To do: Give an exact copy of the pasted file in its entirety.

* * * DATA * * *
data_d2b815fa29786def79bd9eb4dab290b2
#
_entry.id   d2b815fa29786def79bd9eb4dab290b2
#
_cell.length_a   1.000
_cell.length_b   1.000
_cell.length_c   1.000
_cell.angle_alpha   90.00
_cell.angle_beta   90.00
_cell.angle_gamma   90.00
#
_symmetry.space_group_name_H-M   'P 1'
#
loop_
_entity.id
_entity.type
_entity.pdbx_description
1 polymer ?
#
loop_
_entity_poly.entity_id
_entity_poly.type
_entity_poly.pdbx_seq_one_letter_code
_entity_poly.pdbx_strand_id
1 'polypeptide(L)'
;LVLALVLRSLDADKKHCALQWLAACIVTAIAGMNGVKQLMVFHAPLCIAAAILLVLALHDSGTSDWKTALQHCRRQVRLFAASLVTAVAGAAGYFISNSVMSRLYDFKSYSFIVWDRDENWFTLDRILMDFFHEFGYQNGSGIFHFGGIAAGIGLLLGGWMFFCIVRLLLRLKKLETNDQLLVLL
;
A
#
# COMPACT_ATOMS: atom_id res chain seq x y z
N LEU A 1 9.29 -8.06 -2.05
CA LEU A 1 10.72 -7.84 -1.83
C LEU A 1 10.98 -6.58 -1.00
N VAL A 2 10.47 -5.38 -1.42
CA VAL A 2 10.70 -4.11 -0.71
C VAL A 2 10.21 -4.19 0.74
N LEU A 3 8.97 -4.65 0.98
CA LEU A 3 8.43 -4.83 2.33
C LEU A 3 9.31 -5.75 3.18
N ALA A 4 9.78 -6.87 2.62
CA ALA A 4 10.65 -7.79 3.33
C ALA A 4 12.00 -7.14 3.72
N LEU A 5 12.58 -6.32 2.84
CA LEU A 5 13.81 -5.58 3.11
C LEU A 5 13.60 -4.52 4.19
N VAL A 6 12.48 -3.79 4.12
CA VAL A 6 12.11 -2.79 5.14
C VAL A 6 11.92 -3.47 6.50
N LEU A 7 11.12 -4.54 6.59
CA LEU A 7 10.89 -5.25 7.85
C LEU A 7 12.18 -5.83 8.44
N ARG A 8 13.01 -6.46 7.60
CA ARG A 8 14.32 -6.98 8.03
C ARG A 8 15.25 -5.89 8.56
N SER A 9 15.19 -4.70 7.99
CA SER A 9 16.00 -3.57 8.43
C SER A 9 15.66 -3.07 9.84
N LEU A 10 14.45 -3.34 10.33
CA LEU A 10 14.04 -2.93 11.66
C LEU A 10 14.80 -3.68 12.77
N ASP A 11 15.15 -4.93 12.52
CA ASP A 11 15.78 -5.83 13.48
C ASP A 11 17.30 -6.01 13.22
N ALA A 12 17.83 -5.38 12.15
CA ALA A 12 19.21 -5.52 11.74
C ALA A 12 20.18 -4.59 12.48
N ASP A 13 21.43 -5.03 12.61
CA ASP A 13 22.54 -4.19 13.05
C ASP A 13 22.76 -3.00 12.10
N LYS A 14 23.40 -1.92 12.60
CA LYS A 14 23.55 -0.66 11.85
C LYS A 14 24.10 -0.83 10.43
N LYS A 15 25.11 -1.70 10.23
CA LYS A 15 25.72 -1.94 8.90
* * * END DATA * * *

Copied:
data_d2b815fa29786def79bd9eb4dab290b2
#
_entry.id   d2b815fa29786def79bd9eb4dab290b2
#
_cell.length_a   1.000
_cell.length_b   1.000
_cell.length_c   1.000
_cell.angle_alpha   90.00
_cell.angle_beta   90.00
_cell.angle_gamma   90.00
#
_symmetry.space_group_name_H-M   'P 1'
#
loop_
_entity.id
_entity.type
_entity.pdbx_description
1 polymer ?
#
loop_
_entity_poly.entity_id
_entity_poly.type
_entity_poly.pdbx_seq_one_letter_code
_entity_poly.pdbx_strand_id
1 'polypeptide(L)'
;LVLALVLRSLDADKKHCALQWLAACIVTAIAGMNGVKQLMVFHAPLCIAAAILLVLALHDSGTSDWKTALQHCRRQVRLFAASLVTAVAGAAGYFISNSVMSRLYDFKSYSFIVWDRDENWFTLDRILMDFFHEFGYQNGSGIFHFGGIAAGIGLLLGGWMFFCIVRLLLRLKKLETNDQLLVLL
;
A
#
# COMPACT_ATOMS: atom_id res chain seq x y z
N LEU A 1 9.29 -8.06 -2.05
CA LEU A 1 10.72 -7.84 -1.83
C LEU A 1 10.98 -6.58 -1.00
N VAL A 2 10.47 -5.38 -1.42
CA VAL A 2 10.70 -4.11 -0.71
C VAL A 2 10.21 -4.19 0.74
N LEU A 3 8.97 -4.65 0.98
CA LEU A 3 8.43 -4.83 2.33
C LEU A 3 9.31 -5.75 3.18
N ALA A 4 9.78 -6.87 2.62
CA ALA A 4 10.65 -7.79 3.33
C ALA A 4 12.00 -7.14 3.72
N LEU A 5 12.58 -6.32 2.84
CA LEU A 5 13.81 -5.58 3.11
C LEU A 5 13.60 -4.52 4.19
N VAL A 6 12.48 -3.79 4.12
CA VAL A 6 12.11 -2.79 5.14
C VAL A 6 11.92 -3.47 6.50
N LEU A 7 11.12 -4.54 6.59
CA LEU A 7 10.89 -5.25 7.85
C LEU A 7 12.18 -5.83 8.44
N ARG A 8 13.01 -6.46 7.60
CA ARG A 8 14.32 -6.98 8.03
C ARG A 8 15.25 -5.89 8.56
N SER A 9 15.19 -4.70 7.99
CA SER A 9 16.00 -3.57 8.43
C SER A 9 15.66 -3.07 9.84
N LEU A 10 14.45 -3.34 10.33
CA LEU A 10 14.04 -2.93 11.66
C LEU A 10 14.80 -3.68 12.77
N ASP A 11 15.15 -4.93 12.52
CA ASP A 11 15.78 -5.83 13.48
C ASP A 11 17.30 -6.01 13.22
N ALA A 12 17.83 -5.38 12.15
CA ALA A 12 19.21 -5.52 11.74
C ALA A 12 20.18 -4.59 12.48
N ASP A 13 21.43 -5.03 12.61
CA ASP A 13 22.54 -4.19 13.05
C ASP A 13 22.76 -3.00 12.10
N LYS A 14 23.40 -1.92 12.60
CA LYS A 14 23.55 -0.66 11.85
C LYS A 14 24.10 -0.83 10.43
N LYS A 15 25.11 -1.70 10.23
CA LYS A 15 25.72 -1.94 8.90